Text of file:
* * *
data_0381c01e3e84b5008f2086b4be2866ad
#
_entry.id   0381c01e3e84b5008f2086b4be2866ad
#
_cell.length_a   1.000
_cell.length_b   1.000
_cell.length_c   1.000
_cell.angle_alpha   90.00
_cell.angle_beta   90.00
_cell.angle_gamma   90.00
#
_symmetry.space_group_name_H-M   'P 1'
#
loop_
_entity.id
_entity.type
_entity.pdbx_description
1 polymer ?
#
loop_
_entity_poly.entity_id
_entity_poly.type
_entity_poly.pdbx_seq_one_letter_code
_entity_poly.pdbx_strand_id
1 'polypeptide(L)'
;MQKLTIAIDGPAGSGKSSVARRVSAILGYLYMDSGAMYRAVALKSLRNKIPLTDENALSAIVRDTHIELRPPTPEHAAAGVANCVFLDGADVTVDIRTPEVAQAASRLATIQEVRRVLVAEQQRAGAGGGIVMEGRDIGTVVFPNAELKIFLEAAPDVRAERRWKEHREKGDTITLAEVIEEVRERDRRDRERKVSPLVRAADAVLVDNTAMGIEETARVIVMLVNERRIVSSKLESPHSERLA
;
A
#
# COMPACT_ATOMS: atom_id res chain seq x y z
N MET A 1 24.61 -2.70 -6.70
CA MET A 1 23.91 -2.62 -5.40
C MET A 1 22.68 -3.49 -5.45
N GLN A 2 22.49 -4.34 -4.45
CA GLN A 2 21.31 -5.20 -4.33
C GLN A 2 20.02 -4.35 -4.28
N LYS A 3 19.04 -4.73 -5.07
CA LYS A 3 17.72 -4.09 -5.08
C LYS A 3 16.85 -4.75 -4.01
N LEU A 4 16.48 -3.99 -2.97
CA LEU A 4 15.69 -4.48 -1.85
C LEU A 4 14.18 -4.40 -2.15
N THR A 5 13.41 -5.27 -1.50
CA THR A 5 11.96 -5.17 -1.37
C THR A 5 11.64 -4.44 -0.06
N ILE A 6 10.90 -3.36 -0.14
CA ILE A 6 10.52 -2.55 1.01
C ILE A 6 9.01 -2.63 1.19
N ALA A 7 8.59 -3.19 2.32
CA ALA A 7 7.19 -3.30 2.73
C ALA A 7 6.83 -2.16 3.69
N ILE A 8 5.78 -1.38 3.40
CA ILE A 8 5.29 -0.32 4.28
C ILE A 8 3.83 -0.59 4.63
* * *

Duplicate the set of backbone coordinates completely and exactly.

data_0381c01e3e84b5008f2086b4be2866ad
#
_entry.id   0381c01e3e84b5008f2086b4be2866ad
#
_cell.length_a   1.000
_cell.length_b   1.000
_cell.length_c   1.000
_cell.angle_alpha   90.00
_cell.angle_beta   90.00
_cell.angle_gamma   90.00
#
_symmetry.space_group_name_H-M   'P 1'
#
loop_
_entity.id
_entity.type
_entity.pdbx_description
1 polymer ?
#
loop_
_entity_poly.entity_id
_entity_poly.type
_entity_poly.pdbx_seq_one_letter_code
_entity_poly.pdbx_strand_id
1 'polypeptide(L)'
;MQKLTIAIDGPAGSGKSSVARRVSAILGYLYMDSGAMYRAVALKSLRNKIPLTDENALSAIVRDTHIELRPPTPEHAAAGVANCVFLDGADVTVDIRTPEVAQAASRLATIQEVRRVLVAEQQRAGAGGGIVMEGRDIGTVVFPNAELKIFLEAAPDVRAERRWKEHREKGDTITLAEVIEEVRERDRRDRERKVSPLVRAADAVLVDNTAMGIEETARVIVMLVNERRIVSSKLESPHSERLA
;
A
#
# COMPACT_ATOMS: atom_id res chain seq x y z
N MET A 1 24.61 -2.70 -6.70
CA MET A 1 23.91 -2.62 -5.40
C MET A 1 22.68 -3.49 -5.45
N GLN A 2 22.49 -4.34 -4.45
CA GLN A 2 21.31 -5.20 -4.33
C GLN A 2 20.02 -4.35 -4.28
N LYS A 3 19.04 -4.73 -5.07
CA LYS A 3 17.72 -4.09 -5.08
C LYS A 3 16.85 -4.75 -4.01
N LEU A 4 16.48 -3.99 -2.97
CA LEU A 4 15.69 -4.48 -1.85
C LEU A 4 14.18 -4.40 -2.15
N THR A 5 13.41 -5.27 -1.50
CA THR A 5 11.96 -5.17 -1.37
C THR A 5 11.64 -4.44 -0.06
N ILE A 6 10.90 -3.36 -0.14
CA ILE A 6 10.52 -2.55 1.01
C ILE A 6 9.01 -2.63 1.19
N ALA A 7 8.59 -3.19 2.32
CA ALA A 7 7.19 -3.30 2.73
C ALA A 7 6.83 -2.16 3.69
N ILE A 8 5.78 -1.38 3.40
CA ILE A 8 5.29 -0.32 4.28
C ILE A 8 3.83 -0.59 4.63